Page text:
Wednesday, May 24, 2017

Livermore Valley’s Murrieta’s Well Quenching Thirst With Quality

We had only one regret during last summer’s trip to central California. We missed a side trip to Livermore Valley. We made up for that misstep with a recent tasting of wines from Murrieta’s Well.

A Livermore Valley Legacy

Livermore Valley is one of California’s oldest wine regions, located in Alameda County, about 50 miles southeast of San Francisco.Pioneer winemakers C. H. Wente, James Concannon, and Charles Wetmore recognized the area’s winegrowing potential and founded their wineries in the early 1880s. International recognition followed when Livermore Valley captured America’s first international gold medal for wine in 1889 at the Paris Exposition, putting California on the world wine map.

Murrieta’s Well is one of California’s original wine estates and has been growing grapes since the 1880s. The vineyard was planted with cuttings from the famed Chateau d’Yquem and Chateau Margaux vineyards in France. The winery was founded in 1884 and was sold to Ernest Wente in 1933. In 1990 the winery was revived and renamed Murrieta’s Well.

We had the opportunity recently to sample six of their Small Lot blends. Green Dragon rose to the occasion with a special dish prepared for each.

The Lighter Side Of Livermore

We broke our tasting into two nights, enjoying a pair of whites and a rosé outside on the patio the first evening. The spring breeze rustled the nearby lilac bushes, releasing a delightful aroma.

We started with the 2016 Dry Rosé paired with prosciutto-wrapped garlic breadsticks and strawberries. The rosé is a blend of 55% Grenache and 45% Counoise.  Counoise is a Rhone grape that imparts a nice acidity. This is a startlingly good rosé!

There is a lovely mix of berry flavors with melon. A slight pop of welcome sweetness highlights the finish. You can spend many happy afternoons and evenings sipping this wine!

In 2010, Murrieta's Well launched their Whip (white) and Spur (red) blends. If you have heard of Murrieta’s Well, chances are these are the wines with which you are familiar. In our tasting, the Whip was next featured with Crab Rangoon and a spicy sauce.

The 2015 Whip was incredibly enjoyable – and that’s not a line from from a popular movie. It is a blend of 30% each of Sauvignon Blanc, Semillon and Chardonnay. It also includes 7% Viognier and 3% Muscat Canelli.

This is a crisp wine with floral notes and flavors of apricot and honeysuckle. It paired famously with the Crab Rangoon – but it could easily pair with a multitude of dishes or even stand alone. I attribute some of this to the fermentation and aging process. A small amount of Chardonnay and Sauvignon Blanc were fermented for two weeks in small oak barrels. The remainder were cold fermented in stainless steel tanks. After blending, a third was stored in used French oak and the remainder in stainless steel tanks. Handling in this was preserves the acidity and fresh flavors.

This is a wine I can confidently recommend for a case purchase. At an SRP of $24, it’s affordable too.
Anchoring this leg of the tasting was the 2016 Muscat Canelli. First of all, it is a treat to taste wine from this hard-to-find grape. Murrieta’s Well only produced 100 cases.

It was paired with Chicken Florentine – although in retrospect, this was probably a better match with the crab dish and its spicy sauce.

The grapes come from the winery’s Hayes vineyard, which has an array of soils, aspects and slopes. The 2016 vintage is the fourth drought vintage in a row for California, which has resulted in expressive and concentrated wines.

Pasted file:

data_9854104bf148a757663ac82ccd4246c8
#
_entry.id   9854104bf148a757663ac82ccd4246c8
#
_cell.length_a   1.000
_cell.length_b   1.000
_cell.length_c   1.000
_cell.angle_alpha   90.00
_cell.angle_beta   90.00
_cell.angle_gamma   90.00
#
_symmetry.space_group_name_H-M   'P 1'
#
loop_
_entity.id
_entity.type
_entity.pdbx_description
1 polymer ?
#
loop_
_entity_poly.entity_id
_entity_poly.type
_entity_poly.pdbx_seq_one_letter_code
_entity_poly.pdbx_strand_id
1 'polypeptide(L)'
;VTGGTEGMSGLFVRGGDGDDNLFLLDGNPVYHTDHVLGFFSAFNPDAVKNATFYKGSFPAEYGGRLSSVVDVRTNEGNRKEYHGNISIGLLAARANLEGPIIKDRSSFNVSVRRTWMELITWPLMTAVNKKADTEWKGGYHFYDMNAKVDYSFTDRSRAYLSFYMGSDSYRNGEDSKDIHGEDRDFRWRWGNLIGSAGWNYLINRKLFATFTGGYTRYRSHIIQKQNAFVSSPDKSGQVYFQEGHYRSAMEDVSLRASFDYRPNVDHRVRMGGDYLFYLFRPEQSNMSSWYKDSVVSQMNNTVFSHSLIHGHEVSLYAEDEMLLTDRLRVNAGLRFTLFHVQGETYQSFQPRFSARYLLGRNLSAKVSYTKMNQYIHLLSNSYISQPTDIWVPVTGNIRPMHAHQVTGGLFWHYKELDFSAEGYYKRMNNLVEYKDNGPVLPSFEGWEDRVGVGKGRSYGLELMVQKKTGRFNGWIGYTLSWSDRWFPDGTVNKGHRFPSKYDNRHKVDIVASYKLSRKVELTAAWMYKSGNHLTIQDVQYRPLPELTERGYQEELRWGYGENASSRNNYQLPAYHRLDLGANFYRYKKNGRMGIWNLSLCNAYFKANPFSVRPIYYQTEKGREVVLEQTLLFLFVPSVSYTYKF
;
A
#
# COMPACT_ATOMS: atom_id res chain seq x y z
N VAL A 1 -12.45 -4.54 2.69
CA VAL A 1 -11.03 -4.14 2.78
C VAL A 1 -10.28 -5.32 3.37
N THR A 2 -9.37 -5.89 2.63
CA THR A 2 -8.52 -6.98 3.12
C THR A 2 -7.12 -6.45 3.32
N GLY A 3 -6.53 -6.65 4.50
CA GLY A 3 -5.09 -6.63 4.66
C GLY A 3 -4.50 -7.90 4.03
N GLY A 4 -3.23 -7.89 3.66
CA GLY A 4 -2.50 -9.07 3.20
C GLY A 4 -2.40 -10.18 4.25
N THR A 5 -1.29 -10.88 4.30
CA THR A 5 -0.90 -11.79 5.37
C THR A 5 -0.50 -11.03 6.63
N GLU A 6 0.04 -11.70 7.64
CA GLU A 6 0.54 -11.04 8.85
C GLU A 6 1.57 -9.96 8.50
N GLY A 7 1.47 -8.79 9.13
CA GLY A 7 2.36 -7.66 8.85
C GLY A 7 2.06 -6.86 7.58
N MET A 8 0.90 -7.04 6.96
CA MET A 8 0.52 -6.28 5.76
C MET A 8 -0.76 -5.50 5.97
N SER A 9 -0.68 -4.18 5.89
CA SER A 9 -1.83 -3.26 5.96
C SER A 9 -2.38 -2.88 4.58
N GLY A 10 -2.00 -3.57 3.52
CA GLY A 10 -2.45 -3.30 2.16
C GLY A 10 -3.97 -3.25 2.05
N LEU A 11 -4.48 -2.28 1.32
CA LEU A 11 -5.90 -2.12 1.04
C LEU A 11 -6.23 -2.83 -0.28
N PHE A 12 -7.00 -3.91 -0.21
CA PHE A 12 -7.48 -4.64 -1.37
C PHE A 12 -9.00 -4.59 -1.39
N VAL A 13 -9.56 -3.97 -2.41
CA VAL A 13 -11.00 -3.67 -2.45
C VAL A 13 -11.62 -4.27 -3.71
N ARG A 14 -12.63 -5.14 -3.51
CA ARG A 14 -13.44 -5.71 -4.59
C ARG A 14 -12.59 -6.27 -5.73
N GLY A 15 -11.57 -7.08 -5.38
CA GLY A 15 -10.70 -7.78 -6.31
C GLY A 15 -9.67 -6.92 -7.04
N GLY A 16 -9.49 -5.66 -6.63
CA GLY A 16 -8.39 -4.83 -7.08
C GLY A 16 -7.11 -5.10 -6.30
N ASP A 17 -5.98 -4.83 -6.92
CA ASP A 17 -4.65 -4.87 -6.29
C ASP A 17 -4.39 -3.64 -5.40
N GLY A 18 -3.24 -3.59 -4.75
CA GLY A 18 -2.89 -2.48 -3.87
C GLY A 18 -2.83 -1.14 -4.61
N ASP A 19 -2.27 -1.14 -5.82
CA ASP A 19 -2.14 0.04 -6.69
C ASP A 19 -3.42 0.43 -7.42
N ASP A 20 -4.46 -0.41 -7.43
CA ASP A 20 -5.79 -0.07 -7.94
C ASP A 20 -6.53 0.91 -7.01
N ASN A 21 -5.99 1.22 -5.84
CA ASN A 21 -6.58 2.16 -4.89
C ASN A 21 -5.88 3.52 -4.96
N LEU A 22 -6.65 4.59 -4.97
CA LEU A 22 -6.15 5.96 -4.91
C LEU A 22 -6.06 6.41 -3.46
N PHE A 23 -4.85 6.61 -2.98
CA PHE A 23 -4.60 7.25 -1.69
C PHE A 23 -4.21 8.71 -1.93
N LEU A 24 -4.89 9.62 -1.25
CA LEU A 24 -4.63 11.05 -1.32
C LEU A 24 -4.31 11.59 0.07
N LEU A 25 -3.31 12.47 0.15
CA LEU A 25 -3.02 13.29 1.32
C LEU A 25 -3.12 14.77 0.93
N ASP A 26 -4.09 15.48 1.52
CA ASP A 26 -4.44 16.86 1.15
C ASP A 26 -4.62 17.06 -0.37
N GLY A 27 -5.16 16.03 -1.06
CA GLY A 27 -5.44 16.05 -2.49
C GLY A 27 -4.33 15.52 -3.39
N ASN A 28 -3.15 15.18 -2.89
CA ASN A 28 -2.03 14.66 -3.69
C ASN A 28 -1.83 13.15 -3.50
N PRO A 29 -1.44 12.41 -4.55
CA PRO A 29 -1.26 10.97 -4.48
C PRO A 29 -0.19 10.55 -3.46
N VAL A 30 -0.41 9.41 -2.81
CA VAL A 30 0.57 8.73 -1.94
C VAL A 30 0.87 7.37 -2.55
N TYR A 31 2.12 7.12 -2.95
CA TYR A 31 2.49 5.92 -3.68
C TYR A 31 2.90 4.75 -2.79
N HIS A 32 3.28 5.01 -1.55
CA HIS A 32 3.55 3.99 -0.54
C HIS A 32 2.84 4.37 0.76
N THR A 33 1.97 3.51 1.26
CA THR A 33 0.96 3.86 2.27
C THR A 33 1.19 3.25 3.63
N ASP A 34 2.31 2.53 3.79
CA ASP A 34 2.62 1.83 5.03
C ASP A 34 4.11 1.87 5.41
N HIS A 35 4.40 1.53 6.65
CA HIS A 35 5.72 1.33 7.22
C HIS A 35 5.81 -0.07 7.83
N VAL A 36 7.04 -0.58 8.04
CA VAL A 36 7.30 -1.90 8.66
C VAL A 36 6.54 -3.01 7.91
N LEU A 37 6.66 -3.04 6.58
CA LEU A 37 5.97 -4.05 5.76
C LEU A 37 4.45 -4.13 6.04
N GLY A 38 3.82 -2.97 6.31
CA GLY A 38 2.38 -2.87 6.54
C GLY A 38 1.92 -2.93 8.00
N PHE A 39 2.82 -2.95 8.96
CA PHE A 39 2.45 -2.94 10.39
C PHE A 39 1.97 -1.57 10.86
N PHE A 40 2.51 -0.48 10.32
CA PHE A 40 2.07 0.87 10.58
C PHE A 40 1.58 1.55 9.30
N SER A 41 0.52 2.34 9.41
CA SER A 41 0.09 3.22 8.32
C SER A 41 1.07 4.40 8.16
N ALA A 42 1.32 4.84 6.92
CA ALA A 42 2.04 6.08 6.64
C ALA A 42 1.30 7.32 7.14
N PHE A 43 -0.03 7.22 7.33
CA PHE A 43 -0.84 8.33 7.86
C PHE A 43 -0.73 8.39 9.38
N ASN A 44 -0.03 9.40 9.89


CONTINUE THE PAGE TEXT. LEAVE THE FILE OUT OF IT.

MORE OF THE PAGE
The Muscat Canelli has “Gewürztraminer tendencies” in our opinion. That is to say, it is floral with a touch of spiciness. Over the next two years, the wine will develop even more complex aromas.

Spurring On The Reds

The next night we were able to taste the reds during a virtual tasting with Murrieta’s Well winemaker Robbie Meyer. The tasting was hosted by Snooth (and we also revisited some of the whites from the night before). We were joined by tasting team member, the Cabernetor.

The red wine counterpart of The Whip is The Spur, which is a Bordeaux style blend of 45% Cabernet Sauvignon, 22% Petite Sirah, 14% Petit Verdot, 10% Merlot and 9% Cabernet Franc. We paired this with a braised pork dish.

The Spur is a winner with rich flavors of dark cherry and vanilla. It undergoes oak aging for 24 months, half in new barrels – but has no harsh edges. It is supple and elegant. This is another wine which I could heartily recommend a case purchase. It is $30, but drinks like a wine at a much higher price point.

The 2014 Small Lot Merlot has the most limited production of the three reds we tasted, at 18 barrels. It is 90% Merlot with 7% Cabernet and 3% Petit Verdot.
This is a sophisticated Merlot with great depth. Tannins provide nice structure for this wine’s plum and cocoa flavors. It was a great partner with our meatball dish.

On the red side, our closing wine – the 2014 Small Lot Cabernet Franc – was the favorite. It is 88% Cabernet Franc, 6% Cabernet Sauvignon and 6% Petit Verdot. This was a gusher of blueberry, black fruit and herbal flavor notes. The body is medium with a bright finish that has hints of vanilla. This is a smooth ride and differs from Finger Lakes or Ontario Cab Francs since there is no noticeable peppery note.

Our tasting was a revelation on two fronts. First, Murrieta’s Well demonstrated mastery of red, white and rosé with rich and elegant wines at a great price point. Second, Livermore Valley is producing outstanding wine. Wente and Concannon have notoriety, and our introduction to the terroir-driven wines of Murrieta’s well could not have gone better, showing there is more to explore in the valley!

Full disclosure: This wine was received as a marketing sample.

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